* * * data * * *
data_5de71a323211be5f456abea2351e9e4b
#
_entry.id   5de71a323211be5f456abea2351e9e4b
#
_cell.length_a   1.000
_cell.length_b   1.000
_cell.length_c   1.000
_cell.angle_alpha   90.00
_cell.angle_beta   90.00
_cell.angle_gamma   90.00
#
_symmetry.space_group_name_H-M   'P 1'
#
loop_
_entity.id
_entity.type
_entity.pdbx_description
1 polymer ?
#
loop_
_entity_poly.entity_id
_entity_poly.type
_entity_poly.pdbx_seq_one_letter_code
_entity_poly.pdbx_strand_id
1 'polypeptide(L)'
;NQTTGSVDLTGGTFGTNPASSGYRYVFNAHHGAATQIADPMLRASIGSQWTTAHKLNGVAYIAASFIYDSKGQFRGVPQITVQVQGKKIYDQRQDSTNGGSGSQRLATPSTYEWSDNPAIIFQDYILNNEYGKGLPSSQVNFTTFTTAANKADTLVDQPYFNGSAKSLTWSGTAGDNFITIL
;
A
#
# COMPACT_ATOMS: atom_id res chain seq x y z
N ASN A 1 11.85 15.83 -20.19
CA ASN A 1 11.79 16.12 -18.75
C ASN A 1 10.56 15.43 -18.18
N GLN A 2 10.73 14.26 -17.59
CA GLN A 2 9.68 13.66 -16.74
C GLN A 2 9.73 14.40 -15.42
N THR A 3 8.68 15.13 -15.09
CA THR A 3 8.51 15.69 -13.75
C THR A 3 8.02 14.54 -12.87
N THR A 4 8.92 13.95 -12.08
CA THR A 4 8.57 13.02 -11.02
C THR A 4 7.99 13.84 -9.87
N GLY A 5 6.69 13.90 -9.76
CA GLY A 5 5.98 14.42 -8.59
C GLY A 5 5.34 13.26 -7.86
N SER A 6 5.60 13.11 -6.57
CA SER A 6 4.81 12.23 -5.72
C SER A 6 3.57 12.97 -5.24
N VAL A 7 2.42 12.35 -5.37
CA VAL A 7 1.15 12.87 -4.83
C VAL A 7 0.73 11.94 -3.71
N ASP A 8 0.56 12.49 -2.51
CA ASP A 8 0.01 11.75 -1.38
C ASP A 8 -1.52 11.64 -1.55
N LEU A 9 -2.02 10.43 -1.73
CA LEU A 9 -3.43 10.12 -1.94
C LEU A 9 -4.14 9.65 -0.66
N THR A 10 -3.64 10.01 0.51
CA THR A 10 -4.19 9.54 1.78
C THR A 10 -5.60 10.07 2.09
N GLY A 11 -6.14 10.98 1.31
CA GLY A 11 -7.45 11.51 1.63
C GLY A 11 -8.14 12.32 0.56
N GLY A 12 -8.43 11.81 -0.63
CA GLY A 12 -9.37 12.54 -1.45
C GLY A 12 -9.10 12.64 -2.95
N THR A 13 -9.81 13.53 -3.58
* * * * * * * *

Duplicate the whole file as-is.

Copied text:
data_5de71a323211be5f456abea2351e9e4b
#
_entry.id   5de71a323211be5f456abea2351e9e4b
#
_cell.length_a   1.000
_cell.length_b   1.000
_cell.length_c   1.000
_cell.angle_alpha   90.00
_cell.angle_beta   90.00
_cell.angle_gamma   90.00
#
_symmetry.space_group_name_H-M   'P 1'
#
loop_
_entity.id
_entity.type
_entity.pdbx_description
1 polymer ?
#
loop_
_entity_poly.entity_id
_entity_poly.type
_entity_poly.pdbx_seq_one_letter_code
_entity_poly.pdbx_strand_id
1 'polypeptide(L)'
;NQTTGSVDLTGGTFGTNPASSGYRYVFNAHHGAATQIADPMLRASIGSQWTTAHKLNGVAYIAASFIYDSKGQFRGVPQITVQVQGKKIYDQRQDSTNGGSGSQRLATPSTYEWSDNPAIIFQDYILNNEYGKGLPSSQVNFTTFTTAANKADTLVDQPYFNGSAKSLTWSGTAGDNFITIL
;
A
#
# COMPACT_ATOMS: atom_id res chain seq x y z
N ASN A 1 11.85 15.83 -20.19
CA ASN A 1 11.79 16.12 -18.75
C ASN A 1 10.56 15.43 -18.18
N GLN A 2 10.73 14.26 -17.59
CA GLN A 2 9.68 13.66 -16.74
C GLN A 2 9.73 14.40 -15.42
N THR A 3 8.68 15.13 -15.09
CA THR A 3 8.51 15.69 -13.75
C THR A 3 8.02 14.54 -12.87
N THR A 4 8.92 13.95 -12.08
CA THR A 4 8.57 13.02 -11.02
C THR A 4 7.99 13.84 -9.87
N GLY A 5 6.69 13.90 -9.76
CA GLY A 5 5.98 14.42 -8.59
C GLY A 5 5.34 13.26 -7.86
N SER A 6 5.60 13.11 -6.57
CA SER A 6 4.81 12.23 -5.72
C SER A 6 3.57 12.97 -5.24
N VAL A 7 2.42 12.35 -5.37
CA VAL A 7 1.15 12.87 -4.83
C VAL A 7 0.73 11.94 -3.71
N ASP A 8 0.56 12.49 -2.51
CA ASP A 8 0.01 11.75 -1.38
C ASP A 8 -1.52 11.64 -1.55
N LEU A 9 -2.02 10.43 -1.73
CA LEU A 9 -3.43 10.12 -1.94
C LEU A 9 -4.14 9.65 -0.66
N THR A 10 -3.64 10.01 0.51
CA THR A 10 -4.19 9.54 1.78
C THR A 10 -5.60 10.07 2.09
N GLY A 11 -6.14 10.98 1.31
CA GLY A 11 -7.45 11.51 1.63
C GLY A 11 -8.14 12.32 0.56
N GLY A 12 -8.43 11.81 -0.63
CA GLY A 12 -9.37 12.54 -1.45
C GLY A 12 -9.10 12.64 -2.95
N THR A 13 -9.81 13.53 -3.58